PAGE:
While not making it into my top-5 personal favorites, honorable mentions go to Tidewater and Cape Fear National – both spectacular, peaceful courses to play while visiting the Grand Strand!

Valentine’s Day Massacre at the Dye Club

Wednesday, March 26th, 2014

Barefoot Dye Clubhouse

The annual Valentine’s Day Massacre at the Dye Club had to be postponed due to icy weather conditions to the 25th of February.

You may be asking yourself “what is the Valentine’s Day Massacre?”.  Well it’s when the Superintendent of the golf course gets revenge on the golfers!  

The Dye course, which was voted South Carolina’s “Golf Course of the Year” for 2013  already is one of the toughest tracks along the Grand Strand.  From the Platinum, or the back tees, this course measures well over 7300 yards —  but that did not stop Duane Whittle, the Superintendent of the Dye Club at Barefoot Golf Resort.  He stretched the course out to close to 7800 yards, by creating new teeing areas for a select few golfers that wanted to punish themselves on a windy day in February.

Garrett Fonvielle and Hugh Royer III

Garrett Fonvielle and Hugh Royer, III

The format for the tournament is a 2-man scramble, with groups playing in 4-somes.  Each of the groups swapping scorecards to make sure no one got pencil-whipped.  Some of the groups had to take their scorecards with them to the greens, using a tally system, to make sure the other players were accurately keeping track of their putts.

I can tell you first hand, it’s harder than you think.

My 2-man team consisted of myself and Hugh Royer III.  Hugh played professionally for 14 years, which included 4 wins on the tour, 1 win on the South African Tour, and 4 years on the PGA Tour.

Myrtle Beach's Barefoot Resort Dye Club

Tough Pin

After 2 great shots, we were putting for eagle and ended up making a 10.  This may give you an indication of the pin placements on some of these swift greens!  The greens that day were rolling around a 14 on the stimpmeter and the pin placements, if there was a pin in the hole at all, were in some of the most vicious places.  Two of the holes had the cup cut on the front of the green with the pin located off of the back of the green. Certain holes had no pins, only holes cut so when approaching the green you had no idea where to hit the ball.  To top it all off, the wind was gusting up to 20-mph which always seemed to be in our face.  On the other hand it was a beautiful sunny day in Myrtle Beach with the temperatures reaching 72 degrees that day.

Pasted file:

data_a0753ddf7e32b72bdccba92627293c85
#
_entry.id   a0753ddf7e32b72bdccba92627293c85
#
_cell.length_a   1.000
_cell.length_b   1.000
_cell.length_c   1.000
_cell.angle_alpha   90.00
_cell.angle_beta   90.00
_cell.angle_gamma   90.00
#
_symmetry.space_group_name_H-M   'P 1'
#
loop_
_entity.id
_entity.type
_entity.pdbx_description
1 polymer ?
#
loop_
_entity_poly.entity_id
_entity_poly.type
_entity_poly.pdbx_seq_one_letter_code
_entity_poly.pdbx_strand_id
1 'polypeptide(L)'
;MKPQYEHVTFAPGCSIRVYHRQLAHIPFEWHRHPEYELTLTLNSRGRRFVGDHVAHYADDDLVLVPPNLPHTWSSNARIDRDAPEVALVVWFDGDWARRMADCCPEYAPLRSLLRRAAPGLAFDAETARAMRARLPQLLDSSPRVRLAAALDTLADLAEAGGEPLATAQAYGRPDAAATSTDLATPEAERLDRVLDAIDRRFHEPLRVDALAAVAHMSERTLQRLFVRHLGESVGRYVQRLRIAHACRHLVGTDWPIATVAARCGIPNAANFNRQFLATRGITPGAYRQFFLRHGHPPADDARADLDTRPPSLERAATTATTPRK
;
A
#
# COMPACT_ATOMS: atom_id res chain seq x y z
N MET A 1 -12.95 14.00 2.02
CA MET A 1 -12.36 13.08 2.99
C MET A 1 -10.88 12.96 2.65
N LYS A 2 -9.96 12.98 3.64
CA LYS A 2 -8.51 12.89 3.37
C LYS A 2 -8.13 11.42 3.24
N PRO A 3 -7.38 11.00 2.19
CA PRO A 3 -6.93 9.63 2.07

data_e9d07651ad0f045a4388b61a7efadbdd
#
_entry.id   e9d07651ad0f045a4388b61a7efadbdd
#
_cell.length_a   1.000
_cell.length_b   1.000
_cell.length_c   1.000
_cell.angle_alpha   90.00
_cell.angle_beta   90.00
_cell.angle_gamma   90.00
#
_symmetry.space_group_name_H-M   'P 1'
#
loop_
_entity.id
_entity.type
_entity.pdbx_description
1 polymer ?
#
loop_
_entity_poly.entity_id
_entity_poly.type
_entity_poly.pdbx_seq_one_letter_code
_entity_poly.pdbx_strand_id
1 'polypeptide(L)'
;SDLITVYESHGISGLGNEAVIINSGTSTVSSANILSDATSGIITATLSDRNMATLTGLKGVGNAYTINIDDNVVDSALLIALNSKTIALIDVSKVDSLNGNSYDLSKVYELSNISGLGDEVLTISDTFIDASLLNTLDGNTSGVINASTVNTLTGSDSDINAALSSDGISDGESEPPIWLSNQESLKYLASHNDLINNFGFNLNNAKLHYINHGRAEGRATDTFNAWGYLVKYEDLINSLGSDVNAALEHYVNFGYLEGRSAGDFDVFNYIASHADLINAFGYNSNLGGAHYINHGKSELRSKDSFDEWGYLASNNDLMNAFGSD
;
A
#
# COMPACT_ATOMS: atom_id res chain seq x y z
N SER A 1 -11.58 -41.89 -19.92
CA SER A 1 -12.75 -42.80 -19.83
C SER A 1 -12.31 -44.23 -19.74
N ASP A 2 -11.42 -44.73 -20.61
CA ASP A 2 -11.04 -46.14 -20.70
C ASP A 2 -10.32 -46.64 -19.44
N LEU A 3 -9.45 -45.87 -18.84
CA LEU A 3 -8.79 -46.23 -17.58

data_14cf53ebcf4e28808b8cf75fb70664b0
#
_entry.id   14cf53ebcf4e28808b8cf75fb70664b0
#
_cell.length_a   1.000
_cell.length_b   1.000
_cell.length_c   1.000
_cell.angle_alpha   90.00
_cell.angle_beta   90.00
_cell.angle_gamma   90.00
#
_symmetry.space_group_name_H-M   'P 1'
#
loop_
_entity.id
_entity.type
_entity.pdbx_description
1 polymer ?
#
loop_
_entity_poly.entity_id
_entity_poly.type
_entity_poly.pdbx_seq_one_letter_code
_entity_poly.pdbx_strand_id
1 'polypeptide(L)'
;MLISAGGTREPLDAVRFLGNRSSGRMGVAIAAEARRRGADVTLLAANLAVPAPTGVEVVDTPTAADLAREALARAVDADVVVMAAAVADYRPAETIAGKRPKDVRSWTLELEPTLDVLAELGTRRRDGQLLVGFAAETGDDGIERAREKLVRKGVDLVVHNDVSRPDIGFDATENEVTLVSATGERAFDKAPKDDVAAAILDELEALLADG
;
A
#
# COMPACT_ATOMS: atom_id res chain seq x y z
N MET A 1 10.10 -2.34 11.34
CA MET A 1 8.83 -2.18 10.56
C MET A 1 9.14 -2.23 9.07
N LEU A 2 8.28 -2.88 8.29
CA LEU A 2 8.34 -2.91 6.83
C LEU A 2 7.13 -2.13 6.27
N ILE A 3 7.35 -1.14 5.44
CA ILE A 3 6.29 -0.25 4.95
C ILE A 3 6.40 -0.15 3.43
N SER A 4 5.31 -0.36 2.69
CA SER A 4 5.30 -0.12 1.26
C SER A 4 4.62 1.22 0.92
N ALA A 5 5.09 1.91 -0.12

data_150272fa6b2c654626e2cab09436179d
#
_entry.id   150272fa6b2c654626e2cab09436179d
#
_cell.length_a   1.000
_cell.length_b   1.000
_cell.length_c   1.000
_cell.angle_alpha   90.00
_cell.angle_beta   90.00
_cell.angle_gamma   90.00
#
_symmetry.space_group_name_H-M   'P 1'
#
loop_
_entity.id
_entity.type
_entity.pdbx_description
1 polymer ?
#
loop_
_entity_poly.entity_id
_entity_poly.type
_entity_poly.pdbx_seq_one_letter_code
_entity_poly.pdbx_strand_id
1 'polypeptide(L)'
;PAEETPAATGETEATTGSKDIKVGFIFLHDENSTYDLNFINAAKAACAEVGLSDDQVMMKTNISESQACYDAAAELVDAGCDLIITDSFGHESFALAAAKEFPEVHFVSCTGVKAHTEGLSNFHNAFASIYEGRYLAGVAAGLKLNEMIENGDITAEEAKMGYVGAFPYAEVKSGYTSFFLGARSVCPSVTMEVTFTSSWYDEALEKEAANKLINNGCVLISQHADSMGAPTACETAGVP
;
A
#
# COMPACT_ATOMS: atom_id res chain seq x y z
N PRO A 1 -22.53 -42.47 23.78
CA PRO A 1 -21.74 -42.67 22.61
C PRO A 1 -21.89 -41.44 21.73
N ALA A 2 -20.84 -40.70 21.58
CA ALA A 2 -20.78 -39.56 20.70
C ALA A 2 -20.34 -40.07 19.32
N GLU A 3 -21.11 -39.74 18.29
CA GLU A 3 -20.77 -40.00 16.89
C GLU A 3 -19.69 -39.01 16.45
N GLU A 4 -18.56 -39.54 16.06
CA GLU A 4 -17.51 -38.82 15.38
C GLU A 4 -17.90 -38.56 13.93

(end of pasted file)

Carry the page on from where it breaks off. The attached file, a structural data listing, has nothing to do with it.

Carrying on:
By the way, we finished in 4th place carding a 92 for the day.

If you would like to play in this event feel free to come down in February and try your luck.  The event is open to the public.

If you would just like to play the course normally, we can accommodate that as well.  You can play a single round at the Dye Club if you like with the best pricing given on Wednesday’s of each week with the “Thank Barefoot It’s Wednesday” deal. You may also play the Dye Club along with its sister courses.. the Love, Norman, and Fazio discounted in our Barefoot 4-round Special.

First Hand Review of Prestwick Golf Course in Myrtle Beach, SC

Monday, September 16th, 2013

Beautiful view of The Clubhouse at Prestwick

In late August, I had the opportunity to play a course that I had not played in quite some time.  Jay Smith, the Head Professional at Prestwick Country Club in Myrtle Beach, SC, invited me and a few other golf directors to play at his course.

Pete Dye Deep Bunkers

Pete Dye Deep Bunkers

The Pete and P.B. Dye links-style designed course is a beautiful layout that is complimented by undulating fairways and some of the fastest greens in Myrtle Beach thanks to the Tifeagle Bermuda.  The day we played, temperatures and humidity were high and the greens were rolling a 15 on the stimpmeter.  Yes, that is correct, a FIFTEEN!